Little PALs participating in the Jewish Family & Career Services (JF&CS) PAL Program across the Atlanta area shared this sentiment as everyone continues to stay at home and exercise precautions during the pandemic. Their Big PALs know how important it is to support the Littles and help them through quarantine. Despite not being able to see their Little PALs in person, Big PALs continue to discover new ways they can keep in touch with Littles that have strengthened the connections they share.

Atlanta’s only Jewish Big Brother/Big Sister Program, the PAL Program at JF&CS, matches Little PALs ages 5 to 17 with Big PALs in a mentorship program. Little PALs have a variety of family situations—often raised by single parents, grandparents, legal guardians, or they may have siblings with developmental disabilities. This mentorship provides Littles with a role model and a friend.

Prior to Covid-19, Big and Little PALs would get together at least twice a month for some one-on-one time to do what the Little Pals found fun and interesting. However, due to the pandemic, PAL matches have not been able to see each other in person since March. In order to adapt to the situation, PALs now reach out to each other once a week through FaceTime, text, or Zoom. Some matches even play online games together!

Sarah Bernstein, PAL Program Manager was touched by how Big PALs stayed connected, despite their own personal troubles.

“Many of our Big PALs started reaching out early on during lockdown to see how their Littles were doing. We have so many matches that have been in the PAL program for years, they are like family by now,” she said.

A lack of social interaction with friends due to the pandemic has had a large impact on kids and teens, and Little PALs have felt the effects. Virtual school has also caused increased stress for many families. Many Big Pals now choose to contact their Little PALs every week.

“It’s so nice to hear the stories about how important it has been for both Big and Little PALs to support each other during this time. We have found that a short 10–15-minute phone call can go a long way,” said Bernstein.

One Big PAL found a creative way to still do activities with her Little PAL of 5 years.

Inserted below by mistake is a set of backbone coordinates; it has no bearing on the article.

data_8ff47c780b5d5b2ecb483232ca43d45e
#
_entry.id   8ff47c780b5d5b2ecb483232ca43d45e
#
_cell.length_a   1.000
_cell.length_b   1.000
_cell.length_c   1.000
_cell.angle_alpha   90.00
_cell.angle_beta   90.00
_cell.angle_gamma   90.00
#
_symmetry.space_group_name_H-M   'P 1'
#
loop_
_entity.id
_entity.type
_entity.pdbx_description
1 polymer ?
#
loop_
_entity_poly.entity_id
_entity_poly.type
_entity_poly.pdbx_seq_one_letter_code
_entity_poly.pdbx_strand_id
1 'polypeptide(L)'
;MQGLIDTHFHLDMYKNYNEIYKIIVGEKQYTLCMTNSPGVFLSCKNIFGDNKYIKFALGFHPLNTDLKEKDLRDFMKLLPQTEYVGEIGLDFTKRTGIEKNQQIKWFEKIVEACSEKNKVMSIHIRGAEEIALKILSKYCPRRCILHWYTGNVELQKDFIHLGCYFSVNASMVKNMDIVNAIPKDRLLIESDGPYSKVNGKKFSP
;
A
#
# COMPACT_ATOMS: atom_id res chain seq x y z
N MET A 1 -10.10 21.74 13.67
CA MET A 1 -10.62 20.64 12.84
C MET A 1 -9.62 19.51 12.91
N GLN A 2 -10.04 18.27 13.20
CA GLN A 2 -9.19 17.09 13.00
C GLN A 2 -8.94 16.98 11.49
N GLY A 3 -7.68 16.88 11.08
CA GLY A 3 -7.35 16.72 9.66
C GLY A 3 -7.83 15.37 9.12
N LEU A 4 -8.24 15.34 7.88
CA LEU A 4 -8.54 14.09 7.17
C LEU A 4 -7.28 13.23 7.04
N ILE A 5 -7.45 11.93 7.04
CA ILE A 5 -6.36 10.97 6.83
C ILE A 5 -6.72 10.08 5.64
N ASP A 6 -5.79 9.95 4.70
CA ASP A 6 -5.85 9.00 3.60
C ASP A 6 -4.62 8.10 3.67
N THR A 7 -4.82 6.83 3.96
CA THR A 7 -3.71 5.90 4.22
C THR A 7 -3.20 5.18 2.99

“This time has been very challenging for many people and learning how to adapt took some time. Once we understood how to get creative, we set up FaceTime calls, and I sent packages to her house. Together, we have made jewelry, painted signs, and decorated cookies. We also exchanged photos of the different crafts we do in our own time to stay in touch,” she said.

While there is no doubt that Big PALs have been a positive and stabilizing force for their Little PALs, the Bigs themselves have also been inspired by the ways Littles are navigating the changes in their environments. One Big shared that she has been very excited to get to know her Little PAL over video chat. She knows that the pandemic has been rough for her Little PAL, and is amazed to see how strong and resilient her Little has been these past nine months.

Bernstein is continuing to match Big and Little PALs virtually, providing support for families during this difficult time.

“My daughter seemed to hit it off with her Big PAL right away. It’s been hard with COVID because they haven’t been able to get together in-person, but I look forward to seeing them develop a great bond like other PALs have made in the program,” said the mother of a 7-year-old new PAL.

The PAL program has been making matches, and life-long friendships for more than 30 years. The need for connection and mentorship is strong during this time, and Big Pals can make a huge difference.

“Right now, everyone can use a little more support and that’s just what the PAL program is doing,” said Bernstein.

If you are interested in becoming a Big PAL or know of a Little PAL who could benefit from a mentor connection, email Sarah Bernstein at

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